Jamaica languages Patois

What are the two Jamaica languages?

Jamaica is a bilingual country where Jamaican English and Jamaican Patois are the most widely spoken Jamaica languages.

English is the only official language of Jamaica, but more Jamaicans speak Patois than English.

And for many locals, English is their second language as they often learn Patois first as children. They only learn English once at school.

Let’s explain how these two Jamaica languages are different:

1. Jamaican English

English is the official language of Jamaica and it is used in all administrative parts. Think education, work, government, etc. 

It is standard English, but from my experience traveling around Jamaica, it still has a significantly different sound compared to British or American English. But it is easily understood by other English speakers.

Also, the English used in Jamaica has largely British grammar as well as spelling, but it’s also been mixed with American English over the years due to the close proximity to Jamaica.

English is the only official language of the two Jamaican languages spoken in Jamaica.

Jamaica Languages - English vs Patois
Jamaica Languages – English vs Patois

2. Jamaican Patois (or Patwa)

Patois is an English-based creole language with some ties to the West African languages. Jamaican Patois is more dominant than the two Jamaica languages spoken by most Jamaicans. 

Sometimes it is also called Jamaican Creole. It is the main language of Jamaica from my experience travelling in Jamaica and eating a lot of Jamaica Jerk Chicken as you can imagine. Yum.

The majority of people speak just Patois to each other. You can understand bits and pieces of it based on English, but sometimes the expressions are completely different from English. Let me explain why.

The language was developed during the 17th century. It is a mixture of English and languages spoken by the slaves brought over here from West Africa during the Atlantic Slave Trade.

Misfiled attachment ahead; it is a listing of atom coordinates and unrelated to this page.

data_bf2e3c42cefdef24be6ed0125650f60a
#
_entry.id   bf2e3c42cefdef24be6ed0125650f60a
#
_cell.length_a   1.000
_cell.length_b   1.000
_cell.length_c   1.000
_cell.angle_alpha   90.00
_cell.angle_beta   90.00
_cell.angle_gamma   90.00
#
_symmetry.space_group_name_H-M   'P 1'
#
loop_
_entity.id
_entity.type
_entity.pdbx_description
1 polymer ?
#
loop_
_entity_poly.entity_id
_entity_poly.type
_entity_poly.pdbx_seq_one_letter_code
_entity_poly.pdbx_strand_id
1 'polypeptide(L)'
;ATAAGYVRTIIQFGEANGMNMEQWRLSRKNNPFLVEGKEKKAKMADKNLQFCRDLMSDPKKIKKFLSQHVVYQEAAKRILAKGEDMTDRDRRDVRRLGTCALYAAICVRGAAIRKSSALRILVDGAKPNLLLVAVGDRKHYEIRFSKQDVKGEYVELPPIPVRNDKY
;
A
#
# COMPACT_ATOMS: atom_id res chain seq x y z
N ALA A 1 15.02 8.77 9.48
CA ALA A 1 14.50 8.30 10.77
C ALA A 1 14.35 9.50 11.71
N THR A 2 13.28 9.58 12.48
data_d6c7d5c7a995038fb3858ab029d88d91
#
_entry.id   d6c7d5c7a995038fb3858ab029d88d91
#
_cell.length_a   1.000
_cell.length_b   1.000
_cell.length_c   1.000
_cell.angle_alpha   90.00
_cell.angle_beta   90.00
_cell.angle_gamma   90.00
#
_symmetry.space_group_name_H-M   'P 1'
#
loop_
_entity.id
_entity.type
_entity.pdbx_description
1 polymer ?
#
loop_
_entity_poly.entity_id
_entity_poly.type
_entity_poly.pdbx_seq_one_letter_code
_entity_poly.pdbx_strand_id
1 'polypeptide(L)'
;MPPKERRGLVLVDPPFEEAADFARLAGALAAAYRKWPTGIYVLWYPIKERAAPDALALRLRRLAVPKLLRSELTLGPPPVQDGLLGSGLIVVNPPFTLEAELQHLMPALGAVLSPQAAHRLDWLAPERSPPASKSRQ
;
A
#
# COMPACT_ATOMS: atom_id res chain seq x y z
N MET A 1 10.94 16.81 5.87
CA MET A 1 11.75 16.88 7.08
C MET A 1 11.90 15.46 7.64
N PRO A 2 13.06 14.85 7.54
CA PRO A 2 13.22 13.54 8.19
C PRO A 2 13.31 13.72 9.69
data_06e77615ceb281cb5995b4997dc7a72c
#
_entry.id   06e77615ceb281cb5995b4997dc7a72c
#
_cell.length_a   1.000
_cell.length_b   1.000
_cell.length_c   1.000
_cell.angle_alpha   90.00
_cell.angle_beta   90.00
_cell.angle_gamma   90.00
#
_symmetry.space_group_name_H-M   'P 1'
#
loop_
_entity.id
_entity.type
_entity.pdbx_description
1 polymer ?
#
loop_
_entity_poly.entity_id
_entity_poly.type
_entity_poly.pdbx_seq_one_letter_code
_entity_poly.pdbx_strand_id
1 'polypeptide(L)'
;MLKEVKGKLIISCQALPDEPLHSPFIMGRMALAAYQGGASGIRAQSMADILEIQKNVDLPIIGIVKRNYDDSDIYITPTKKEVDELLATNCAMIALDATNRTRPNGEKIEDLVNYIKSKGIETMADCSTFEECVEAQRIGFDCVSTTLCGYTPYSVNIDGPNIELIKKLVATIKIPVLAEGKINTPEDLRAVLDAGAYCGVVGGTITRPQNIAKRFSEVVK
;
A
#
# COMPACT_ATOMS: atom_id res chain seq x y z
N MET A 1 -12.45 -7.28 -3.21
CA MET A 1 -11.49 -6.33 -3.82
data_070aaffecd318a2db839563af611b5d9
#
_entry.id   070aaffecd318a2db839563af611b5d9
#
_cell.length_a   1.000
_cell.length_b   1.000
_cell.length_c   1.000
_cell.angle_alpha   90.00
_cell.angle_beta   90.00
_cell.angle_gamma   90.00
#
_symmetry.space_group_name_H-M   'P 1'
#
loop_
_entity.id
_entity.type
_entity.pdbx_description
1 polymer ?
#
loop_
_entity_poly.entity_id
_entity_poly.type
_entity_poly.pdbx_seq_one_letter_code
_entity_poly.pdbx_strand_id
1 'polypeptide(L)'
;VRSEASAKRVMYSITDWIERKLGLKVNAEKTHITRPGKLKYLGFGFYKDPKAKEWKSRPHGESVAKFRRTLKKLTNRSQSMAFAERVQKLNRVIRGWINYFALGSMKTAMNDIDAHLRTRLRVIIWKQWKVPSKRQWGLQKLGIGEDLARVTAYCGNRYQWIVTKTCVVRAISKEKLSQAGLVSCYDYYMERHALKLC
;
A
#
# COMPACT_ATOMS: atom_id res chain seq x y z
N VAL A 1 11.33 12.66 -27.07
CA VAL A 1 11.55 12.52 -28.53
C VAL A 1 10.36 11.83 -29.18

There are also links to Arawakan, the Aboriginal language of Jamaica, and a few others.

Jamaican Patois speakers build sentences like we do in English; however, the verb does not change with the subject. So you would say “I eat cake” and “She eat cake”. 

There are other examples where it seems Jamaican Patois simplifies the rules of English, especially with past tense. For example.

“That woman went to town” would sound like this in Patois: “The woman did go to town”.

Jamaica languages streets
Jamaica languages – Patois is the language spoken on the streets of Jamaica. Languages of Jamaica sound very unique.

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Arawakan – The Indigenous language of Jamaica

Jamaica’s only living indigenous language is Arawakan, which is spoken by the Aboriginal population known as the Taino people. 

The Tainos called the island “Xaymaca” in their language, meaning the “Land of Wood and Water” or the “Land of Springs”.

This summarises the two Jamaica languages spoken on this gorgeous island in the Caribbean. The most famous person from Jamaica, Bob Marley, is still played loudly everywhere in Jamaica.

Don’t miss the museum dedicated to him in Kingston, if you do visit Jamaica.

I hope this article helped you; if you have any remarks or suggestions regarding Jamaica’s languages, please let me know in the comments. If you’re interested in learning the Jamaican language or another new language, then check out Babbel language App.

Top Things to Do in Jamaica

Travel Tips for the Caribbean

You probably know all about the famous Jamaican Jerk Chicken dish, however, be sure to check out these 15 delicious foods to try in Jamaica while you’re there.

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We visited many Caribbean Island nations on our journey to visit every country. Our recap of the Caribbean islands and countries visited in 2019 may offer some good tips to help you plan your visit too.

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Along the way, many Caribbean island cuisines impressed us! Be sure to try these 10 popular foods in the Bahamas, and our top 10 delicious dishes in Haiti that you must try!

For future travels, don’t miss our top 6 Travel Hacks to save you money and our Ultimate Packing List for Travellers. And you may learn a few great tips after reading our best ever-travel tips after 20+ years of travel.

Find all of our best travel tips, advice, travel gear, and sites we recommend to travel the world on our Travel Resources Page.